After the end of WW2, Slovenia became a part of the new state of the Socialist Federative Republic of Yugoslavia with a new social-political system, self-management socialism based on social ownership and social equality. Private property was nationalised, and the post-war reconstruction and the simultaneous “construction” of the new state began. The renovation of the housing stock and the improvement of living conditions was one of the priorities of Yugoslavia’s Socialist social programme.
Architecture became one of the most progressive forces of cultural engagement. Architects were to retain an enviable level of autonomy and still be able to pursue the goals of the Socialist society. They combined their expression and interventions with Modernist and Functionalist principles into original urban and architectural solutions, also in the housing construction sector, aiming for the improved quality of living for the general public.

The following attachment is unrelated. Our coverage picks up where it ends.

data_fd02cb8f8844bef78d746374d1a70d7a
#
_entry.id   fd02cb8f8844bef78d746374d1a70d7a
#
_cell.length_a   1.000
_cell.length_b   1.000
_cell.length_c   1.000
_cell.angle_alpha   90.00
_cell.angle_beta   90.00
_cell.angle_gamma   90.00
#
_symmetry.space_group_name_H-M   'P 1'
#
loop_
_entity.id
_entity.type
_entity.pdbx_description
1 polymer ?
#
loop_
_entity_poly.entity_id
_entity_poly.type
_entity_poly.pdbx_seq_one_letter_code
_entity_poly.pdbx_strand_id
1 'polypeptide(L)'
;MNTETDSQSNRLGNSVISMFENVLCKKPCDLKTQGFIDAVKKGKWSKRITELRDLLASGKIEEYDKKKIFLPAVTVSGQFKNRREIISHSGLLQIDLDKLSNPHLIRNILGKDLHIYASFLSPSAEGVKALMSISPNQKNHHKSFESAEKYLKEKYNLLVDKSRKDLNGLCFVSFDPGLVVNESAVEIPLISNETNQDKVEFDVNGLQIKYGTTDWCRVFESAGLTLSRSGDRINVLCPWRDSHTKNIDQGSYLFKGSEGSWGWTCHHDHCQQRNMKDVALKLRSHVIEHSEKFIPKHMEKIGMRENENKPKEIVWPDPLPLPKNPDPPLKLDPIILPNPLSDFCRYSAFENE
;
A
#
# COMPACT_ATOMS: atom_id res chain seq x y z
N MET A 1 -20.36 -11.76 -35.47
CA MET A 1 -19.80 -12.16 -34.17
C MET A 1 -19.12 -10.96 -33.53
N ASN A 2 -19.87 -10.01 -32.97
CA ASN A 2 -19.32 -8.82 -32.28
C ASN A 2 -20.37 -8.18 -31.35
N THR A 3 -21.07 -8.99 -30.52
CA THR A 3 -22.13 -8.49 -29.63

In Ljubljana, the key projects of renovation and city development were taken on by the young generation of architects led by architect and professor Edvard Ravnikar, a student of Jože Plečnik, who worked in Le Corbusier’s studio shortly before WW2.
Based on examples from northern Europe, especially Sweden (the main reference was neighborhood Villingby, a satellite settlement in the suburbs of Stockholm), students of prof. Ravnikar’s seminar began to develop the concept of a residential neighborhood as a sociological and physical grouping, a concluded autonomous territorial unit, which enabled a better organisation of a city’s spatial development.
Their concept was presented as the model of an “ideal neighbourhood” for 5,000 inhabitants at the exhibition “Family and Households” in Zagreb in 1958.
Basic urban principles for the planning directives of Ljubljana were prepared in 1953, but the General Urban Plan of Ljubljana, the first comprehensive urban document of the city after the WW2, was adopted in 1965. It divided the city into urban zones and proposed series of tall residential developments along the city arteries. The neighbourhood unit was defined as the basic organising principle of the urban planning policy.
In the same year, also a Housing Reform was implemented, which triggered the beginning of the construction of housing for the market. Further development of the city was carried out with an intensive construction of housing estates until the end of the 80s.